Another chapter from my book, 50 Things You’re Not Supposed to Know, published in 2003, by Disinfo.
For more on me, please check out The Memory Hole.
In order to guard citizens against the whims of the King, the right to a trial by jury was established by the Magna Carta in 1215, and it has become one of the most sacrosanct legal aspects of British and American societies. We tend to believe that the duty of a jury is solely to determine whether someone broke the law. In fact, it’s not unusual for judges to instruct juries that they are to judge only the facts in a case, while the judge will sit in judgment of the law itself. Nonsense.
Juries are the last line of defense against the power abuses of the authorities. They have the right to judge the law. Even if a defendant committed a crime, a jury can refuse to render a guilty verdict. Among the main reasons why this might happen, according to attorney Clay S. Conrad:
When the defendant has already suffered enough, when it would be unfair or against the public interest for the defendant to be convicted, when the jury disagrees with the law itself, when the prosecution or the arresting authorities have gone “too far” in the single-minded quest to arrest and convict a particular defendant, when the punishments to be imposed are excessive or when the jury suspects that the charges have been brought for political reasons or to make an unfair example of the hapless defendant …
Some of the earliest examples of jury nullification from Britain and the American Colonies were refusals to convict people who had spoken ill of the government (they were prosecuted under “seditious libel” laws) or who were practicing forbidden religions, such as Quakerism. Up to the time of the Civil War, American juries often refused to convict the brave souls who helped runaway slaves. In the 1800s, jury nullifications saved the hides of union organizers who were being prosecuted with conspiracy to restrain trade. Juries used their power to free people charged under the anti-alcohol laws of Prohibition, as well as antiwar protesters during the Vietnam era. Today, juries sometimes refuse to convict drug users (especially medical marijuana users), tax protesters, abortion protesters, gun owners, battered spouses, and people who commit “mercy killings.”
Judges and prosecutors will often outright lie about the existence of this power, but centuries of court decisions and other evidence prove that jurors can vote their consciences.
When the US Constitution was created, with its Sixth Amendment guarantee of a jury trial, the most popular law dictionary of the time said that juries “may not only find things of their own knowledge, but they go according to their consciences.” The first edition of Noah Webster’s celebrated dictionary (1828) said that juries “decide both the law and the fact in criminal prosecutions.”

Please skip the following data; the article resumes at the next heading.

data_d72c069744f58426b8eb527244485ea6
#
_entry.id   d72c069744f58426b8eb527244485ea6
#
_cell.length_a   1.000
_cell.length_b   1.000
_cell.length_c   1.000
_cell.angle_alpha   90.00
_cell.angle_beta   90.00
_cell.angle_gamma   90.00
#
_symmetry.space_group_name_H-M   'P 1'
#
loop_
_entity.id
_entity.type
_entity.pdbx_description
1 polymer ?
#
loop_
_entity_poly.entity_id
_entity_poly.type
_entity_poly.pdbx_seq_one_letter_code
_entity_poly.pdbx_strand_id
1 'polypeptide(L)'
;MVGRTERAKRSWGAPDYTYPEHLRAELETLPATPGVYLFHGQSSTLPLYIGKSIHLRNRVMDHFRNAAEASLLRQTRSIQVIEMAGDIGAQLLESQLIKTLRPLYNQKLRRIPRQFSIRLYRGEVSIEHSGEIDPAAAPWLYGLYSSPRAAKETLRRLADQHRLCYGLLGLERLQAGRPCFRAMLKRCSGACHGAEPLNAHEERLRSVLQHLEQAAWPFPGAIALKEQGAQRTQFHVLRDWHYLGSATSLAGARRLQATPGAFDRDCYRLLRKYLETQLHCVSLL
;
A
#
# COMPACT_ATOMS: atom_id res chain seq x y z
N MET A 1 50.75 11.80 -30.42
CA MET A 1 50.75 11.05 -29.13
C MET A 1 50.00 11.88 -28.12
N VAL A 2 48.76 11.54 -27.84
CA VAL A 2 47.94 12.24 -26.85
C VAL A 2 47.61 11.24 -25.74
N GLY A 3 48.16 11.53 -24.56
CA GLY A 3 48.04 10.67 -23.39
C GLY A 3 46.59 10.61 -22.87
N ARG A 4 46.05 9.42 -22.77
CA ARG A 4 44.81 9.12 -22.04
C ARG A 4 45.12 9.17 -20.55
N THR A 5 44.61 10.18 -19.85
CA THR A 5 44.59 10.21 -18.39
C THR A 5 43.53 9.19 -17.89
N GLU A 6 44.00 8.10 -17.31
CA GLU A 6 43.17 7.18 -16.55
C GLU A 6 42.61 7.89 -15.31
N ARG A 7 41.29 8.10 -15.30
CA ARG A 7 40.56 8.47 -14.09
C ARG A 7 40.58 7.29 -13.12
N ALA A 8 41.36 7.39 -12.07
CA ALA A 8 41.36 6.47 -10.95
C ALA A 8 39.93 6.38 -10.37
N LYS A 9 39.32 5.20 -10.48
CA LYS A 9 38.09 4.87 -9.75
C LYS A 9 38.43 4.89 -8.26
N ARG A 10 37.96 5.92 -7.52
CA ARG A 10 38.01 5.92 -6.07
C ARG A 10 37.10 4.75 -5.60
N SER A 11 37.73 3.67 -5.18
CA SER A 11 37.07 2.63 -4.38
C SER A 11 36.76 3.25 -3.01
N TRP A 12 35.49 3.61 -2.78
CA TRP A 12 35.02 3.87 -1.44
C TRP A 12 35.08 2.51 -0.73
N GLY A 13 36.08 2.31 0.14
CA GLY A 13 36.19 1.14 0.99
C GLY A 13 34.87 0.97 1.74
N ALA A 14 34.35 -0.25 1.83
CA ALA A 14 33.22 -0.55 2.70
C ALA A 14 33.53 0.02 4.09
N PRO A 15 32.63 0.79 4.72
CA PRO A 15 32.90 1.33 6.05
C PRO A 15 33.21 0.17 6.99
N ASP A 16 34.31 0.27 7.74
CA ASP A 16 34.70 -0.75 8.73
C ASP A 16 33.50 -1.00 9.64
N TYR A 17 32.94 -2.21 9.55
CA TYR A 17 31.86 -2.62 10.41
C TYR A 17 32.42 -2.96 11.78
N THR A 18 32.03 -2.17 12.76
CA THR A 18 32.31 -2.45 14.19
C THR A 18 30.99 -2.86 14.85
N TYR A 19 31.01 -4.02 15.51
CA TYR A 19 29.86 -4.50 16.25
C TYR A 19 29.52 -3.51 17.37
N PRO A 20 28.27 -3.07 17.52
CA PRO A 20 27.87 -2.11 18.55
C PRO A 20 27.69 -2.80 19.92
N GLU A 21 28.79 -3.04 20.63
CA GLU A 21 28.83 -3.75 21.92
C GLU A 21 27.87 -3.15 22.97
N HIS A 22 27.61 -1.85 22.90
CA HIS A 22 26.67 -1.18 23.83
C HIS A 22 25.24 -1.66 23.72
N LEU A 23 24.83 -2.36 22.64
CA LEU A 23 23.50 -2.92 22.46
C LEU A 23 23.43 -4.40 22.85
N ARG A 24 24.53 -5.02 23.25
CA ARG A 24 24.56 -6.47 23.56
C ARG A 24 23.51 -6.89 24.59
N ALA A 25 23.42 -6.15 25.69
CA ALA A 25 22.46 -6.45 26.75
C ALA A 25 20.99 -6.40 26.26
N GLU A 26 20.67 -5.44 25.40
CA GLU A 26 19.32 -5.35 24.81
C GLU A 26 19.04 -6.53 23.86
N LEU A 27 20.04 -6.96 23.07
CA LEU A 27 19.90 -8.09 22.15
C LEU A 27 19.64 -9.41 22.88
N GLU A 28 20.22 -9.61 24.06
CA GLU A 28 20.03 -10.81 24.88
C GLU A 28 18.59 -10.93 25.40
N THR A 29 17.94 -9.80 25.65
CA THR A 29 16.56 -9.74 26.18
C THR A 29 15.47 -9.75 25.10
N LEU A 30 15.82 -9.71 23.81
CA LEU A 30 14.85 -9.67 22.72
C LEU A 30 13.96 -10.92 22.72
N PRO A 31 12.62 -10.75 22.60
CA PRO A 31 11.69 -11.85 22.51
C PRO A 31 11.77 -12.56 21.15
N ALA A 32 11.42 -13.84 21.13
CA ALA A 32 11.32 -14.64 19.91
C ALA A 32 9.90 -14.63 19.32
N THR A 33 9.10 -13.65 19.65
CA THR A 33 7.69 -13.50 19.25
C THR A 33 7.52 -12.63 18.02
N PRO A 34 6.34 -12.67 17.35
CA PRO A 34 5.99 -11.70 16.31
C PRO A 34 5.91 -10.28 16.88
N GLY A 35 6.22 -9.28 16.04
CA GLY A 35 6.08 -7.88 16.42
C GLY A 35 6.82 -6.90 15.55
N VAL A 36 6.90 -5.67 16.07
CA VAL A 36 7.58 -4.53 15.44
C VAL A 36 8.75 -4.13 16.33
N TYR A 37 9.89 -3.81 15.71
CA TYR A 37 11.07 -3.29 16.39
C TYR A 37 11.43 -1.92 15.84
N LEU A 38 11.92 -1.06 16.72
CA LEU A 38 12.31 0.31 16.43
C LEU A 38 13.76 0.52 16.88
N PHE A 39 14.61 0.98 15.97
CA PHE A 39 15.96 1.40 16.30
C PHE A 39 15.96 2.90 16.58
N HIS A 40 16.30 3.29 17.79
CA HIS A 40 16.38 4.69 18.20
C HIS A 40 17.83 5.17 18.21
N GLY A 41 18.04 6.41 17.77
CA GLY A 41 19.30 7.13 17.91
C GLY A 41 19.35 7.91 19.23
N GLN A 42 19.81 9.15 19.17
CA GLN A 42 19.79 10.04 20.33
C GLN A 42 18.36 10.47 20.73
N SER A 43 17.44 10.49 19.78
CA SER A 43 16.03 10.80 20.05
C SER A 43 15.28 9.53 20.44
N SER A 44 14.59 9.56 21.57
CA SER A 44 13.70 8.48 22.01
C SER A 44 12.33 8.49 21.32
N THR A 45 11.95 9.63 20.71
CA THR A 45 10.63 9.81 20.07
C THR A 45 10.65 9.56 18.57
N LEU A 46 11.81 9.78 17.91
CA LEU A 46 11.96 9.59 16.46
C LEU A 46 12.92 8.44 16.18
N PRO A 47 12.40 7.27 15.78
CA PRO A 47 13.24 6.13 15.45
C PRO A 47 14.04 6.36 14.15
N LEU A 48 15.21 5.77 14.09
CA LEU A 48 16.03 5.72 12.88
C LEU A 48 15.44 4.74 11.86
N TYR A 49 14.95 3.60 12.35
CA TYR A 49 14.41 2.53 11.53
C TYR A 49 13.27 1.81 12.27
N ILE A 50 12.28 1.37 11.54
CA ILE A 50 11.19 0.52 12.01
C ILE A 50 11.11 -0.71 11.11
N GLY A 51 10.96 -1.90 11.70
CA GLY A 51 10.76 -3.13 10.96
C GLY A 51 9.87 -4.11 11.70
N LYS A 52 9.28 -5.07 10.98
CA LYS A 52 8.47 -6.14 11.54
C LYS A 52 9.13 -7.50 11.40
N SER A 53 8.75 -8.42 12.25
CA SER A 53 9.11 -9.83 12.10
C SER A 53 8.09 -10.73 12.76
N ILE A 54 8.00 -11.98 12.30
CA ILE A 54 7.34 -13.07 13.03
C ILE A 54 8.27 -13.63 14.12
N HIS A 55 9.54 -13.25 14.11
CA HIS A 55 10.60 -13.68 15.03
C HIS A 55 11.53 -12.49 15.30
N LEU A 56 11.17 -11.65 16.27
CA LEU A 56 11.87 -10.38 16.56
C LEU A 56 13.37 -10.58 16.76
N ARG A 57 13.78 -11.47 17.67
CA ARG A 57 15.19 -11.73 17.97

Jury nullification is specifically enshrined in the constitutions of Pennsylvania, Indiana, and Maryland. The state codes of Connecticut and Illinois contain similar provisions.
The second U.S. President, John Adams, wrote: “It is not only [the juror’s] right, but his duty … to find the verdict according to his own best understanding, judgment, and conscience, though in direct opposition to the direction of the court.” Similarly, Founding Father Alexander Hamilton declared: “It is essential to the security of personal rights and public liberty, that the jury should have and exercise the power to judge both of the law and of the criminal intent.”
Legendary Supreme Court Chief Justice John Jay once instructed a jury:
It may not be amiss, here, Gentlemen, to remind you of the good old rule, that on questions of fact, it is the providence of the jury, on questions of law, it is the providence of the court to decide. But it must be observed that by the same law, which recognizes this reasonable distribution of jurisdiction, you have nevertheless the right to take upon yourselves to judge of both, and to determine the law as well as the fact in controversy.
The following year, 1795, Justice James Irdell declared: “[T]hough the jury will generally respect the sentiment of the court on points of law, they are not bound to deliver a verdict conformably to them.” In 1817, Chief Justice John Marshall said that “the jury in a capital case were judges, as well of the law as the fact, and were bound to acquit where either was doubtful.”